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Showing: 31-40 results of 127

PREFATORY NOTE. In complying with the wish of the publishers of Professor Haeckel's reply to Professor Virchow, that I should furnish a prefatory note expressing my own opinion in respect of the subject-matter of the controversy, Gay's homely lines, prophetic of the fate of those "who in quarrels interpose," emerge from some brain-cupboard in which they have been hidden since my childish days. In fact, the hard-hitting with which both the attack... more...

MERCHANTS occasionally go through a wholesome, though troublesome and not always satisfactory, process which they term "taking stock." After all the excitement of speculation, the pleasure of gain, and the pain of loss, the trader makes up his mind to face facts and to learn the exact quantity and quality of his solid and reliable possessions. The man of science does well sometimes to imitate this procedure; and, forgetting for the time the... more...

It is very easy to gain a knowledge of the stars, if the learner sets to work in the proper manner. But he commonly meets with a difficulty at the outset of his task. He provides himself with a set of the ordinary star-maps, and then finds himself at a loss how to make use of them. Such maps tell him nothing of the position of the constellations on the sky. If he happen to recognize a constellation, then indeed his maps, if properly constructed,... more...

CHAPTER I. A HALF-HOUR ON THE STRUCTURE OF THE TELESCOPE. There are few instruments which yield more pleasure and instruction than the Telescope. Even a small telescope—only an inch and a half or two inches, perhaps, in aperture—will serve to supply profitable amusement to those who know how to apply its powers. I have often seen with pleasure the surprise with which the performance even of an opera-glass, well steadied, and... more...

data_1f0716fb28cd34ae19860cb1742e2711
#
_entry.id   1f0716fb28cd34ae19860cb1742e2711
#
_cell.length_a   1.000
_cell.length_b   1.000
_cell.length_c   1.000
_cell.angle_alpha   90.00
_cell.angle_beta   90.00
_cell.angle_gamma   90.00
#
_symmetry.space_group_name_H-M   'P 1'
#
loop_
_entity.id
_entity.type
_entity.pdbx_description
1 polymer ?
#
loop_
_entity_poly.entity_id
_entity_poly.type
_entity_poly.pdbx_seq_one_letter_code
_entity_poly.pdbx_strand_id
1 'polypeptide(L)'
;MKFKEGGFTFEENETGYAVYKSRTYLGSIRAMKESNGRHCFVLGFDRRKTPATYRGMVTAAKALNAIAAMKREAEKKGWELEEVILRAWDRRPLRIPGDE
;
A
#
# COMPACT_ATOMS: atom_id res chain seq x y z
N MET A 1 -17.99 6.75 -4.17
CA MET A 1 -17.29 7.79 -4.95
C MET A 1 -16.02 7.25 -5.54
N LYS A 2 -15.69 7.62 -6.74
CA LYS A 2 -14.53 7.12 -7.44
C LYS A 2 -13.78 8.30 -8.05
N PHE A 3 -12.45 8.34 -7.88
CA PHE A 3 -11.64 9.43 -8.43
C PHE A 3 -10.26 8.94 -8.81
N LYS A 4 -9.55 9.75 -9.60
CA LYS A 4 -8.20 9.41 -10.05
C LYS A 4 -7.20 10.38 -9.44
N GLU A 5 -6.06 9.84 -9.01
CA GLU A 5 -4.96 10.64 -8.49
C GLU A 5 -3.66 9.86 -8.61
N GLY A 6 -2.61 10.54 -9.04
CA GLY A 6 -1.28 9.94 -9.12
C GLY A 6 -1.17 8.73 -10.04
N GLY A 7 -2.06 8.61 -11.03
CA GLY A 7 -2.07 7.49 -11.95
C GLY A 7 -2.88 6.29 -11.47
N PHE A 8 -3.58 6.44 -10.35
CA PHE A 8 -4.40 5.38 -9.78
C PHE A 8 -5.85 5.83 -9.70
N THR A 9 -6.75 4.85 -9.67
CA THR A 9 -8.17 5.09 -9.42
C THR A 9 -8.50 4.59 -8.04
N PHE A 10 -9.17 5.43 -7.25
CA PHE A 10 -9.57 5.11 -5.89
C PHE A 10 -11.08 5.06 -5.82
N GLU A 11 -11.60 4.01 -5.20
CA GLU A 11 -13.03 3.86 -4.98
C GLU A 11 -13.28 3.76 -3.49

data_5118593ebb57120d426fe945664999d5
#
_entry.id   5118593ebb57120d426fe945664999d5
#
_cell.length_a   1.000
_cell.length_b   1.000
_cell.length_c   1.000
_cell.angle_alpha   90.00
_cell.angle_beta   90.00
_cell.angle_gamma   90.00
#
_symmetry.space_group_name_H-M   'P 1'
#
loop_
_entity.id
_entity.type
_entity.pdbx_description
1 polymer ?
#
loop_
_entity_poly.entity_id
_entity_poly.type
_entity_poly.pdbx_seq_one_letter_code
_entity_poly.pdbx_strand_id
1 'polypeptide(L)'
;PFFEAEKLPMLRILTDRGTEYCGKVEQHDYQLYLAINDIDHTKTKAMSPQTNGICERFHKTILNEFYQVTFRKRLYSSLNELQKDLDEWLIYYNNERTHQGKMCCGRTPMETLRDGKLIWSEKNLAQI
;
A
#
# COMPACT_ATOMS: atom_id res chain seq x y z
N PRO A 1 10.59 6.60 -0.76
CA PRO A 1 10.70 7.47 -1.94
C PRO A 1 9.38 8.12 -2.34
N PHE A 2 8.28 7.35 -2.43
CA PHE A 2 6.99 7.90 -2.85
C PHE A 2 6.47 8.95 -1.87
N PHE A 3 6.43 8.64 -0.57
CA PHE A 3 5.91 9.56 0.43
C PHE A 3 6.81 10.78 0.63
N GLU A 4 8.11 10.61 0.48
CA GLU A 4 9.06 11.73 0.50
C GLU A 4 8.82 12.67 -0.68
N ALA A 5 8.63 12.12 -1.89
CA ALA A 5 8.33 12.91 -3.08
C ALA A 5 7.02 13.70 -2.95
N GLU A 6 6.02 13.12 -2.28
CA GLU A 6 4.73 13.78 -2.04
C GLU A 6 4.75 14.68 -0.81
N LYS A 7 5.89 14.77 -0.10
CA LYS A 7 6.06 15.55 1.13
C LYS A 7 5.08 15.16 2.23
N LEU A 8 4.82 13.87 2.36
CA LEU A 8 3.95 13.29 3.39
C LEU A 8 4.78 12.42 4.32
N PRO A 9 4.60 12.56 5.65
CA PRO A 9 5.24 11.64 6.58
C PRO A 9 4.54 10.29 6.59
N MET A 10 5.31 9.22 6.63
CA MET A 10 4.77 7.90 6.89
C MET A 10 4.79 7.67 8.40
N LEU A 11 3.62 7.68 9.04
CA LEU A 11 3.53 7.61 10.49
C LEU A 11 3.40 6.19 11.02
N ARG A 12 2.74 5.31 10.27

ON THE ADVISABLENESS OF IMPROVING NATURAL KNOWLEDGE. This time two hundred years ago—in the beginning of January, 1666—those of our forefathers who inhabited this great and ancient city, took breath between the shocks of two fearful calamities, one not quite past, although its fury had abated; the other to come. Within a few yards of the very spot on which we are assembled, so the tradition runs, that painful and deadly malady, the... more...


I. THE THREE HYPOTHESES RESPECTING THE HISTORY OF NATURE We live in and form part of a system of things of immense diversity and perplexity, which we call Nature; and it is a matter of the deepest interest to all of us that we should form just conceptions of the constitution of that system and of its past history. With relation to this universe, man is, in extent, little more than a mathematical point; in duration but a fleeting shadow; he is a... more...

The controversy respecting the nature and the extent of the differences in the structure of the brain in man and the apes, which arose some fifteen years ago, has not yet come to an end, though the subject matter of the dispute is, at present, totally different from what it was formerly. It was originally asserted and re-asserted, with singular pertinacity, that the brain of all the apes, even the highest, differs from that of man, in the absence... more...

Chapter I.—General Remarks. This volume is the first instalment of a work that admits of wide extension. Its object is to serve as an index to the achievements of those families which, having been exceptionally productive of noteworthy persons, seem especially suitable for biographical investigation. The facts that are given here are avowedly bald and imperfect; nevertheless, they lead to certain important conclusions. They show, for... more...

The study of the History of Chemistry as an art, or as a science, is one which possesses peculiar fascination for its votaries. It has been the subject of deep research and much discussion, much has been written upon the subject, and many theories have been broached to account for its origin. We have had laid before us by Professor Ferguson, in his papers on this subject of Chemical History, very clearly and fully the generally-accepted position... more...

INTRODUCTION. When on board H.M.S. 'Beagle,' as naturalist, I was much struck with certain facts in the distribution of the inhabitants of South America, and in the geological relations of the present to the past inhabitants of that continent. These facts seemed to me to throw some light on the origin of species—that mystery of mysteries, as it has been called by one of our greatest philosophers. On my return home, it occurred to me, in... more...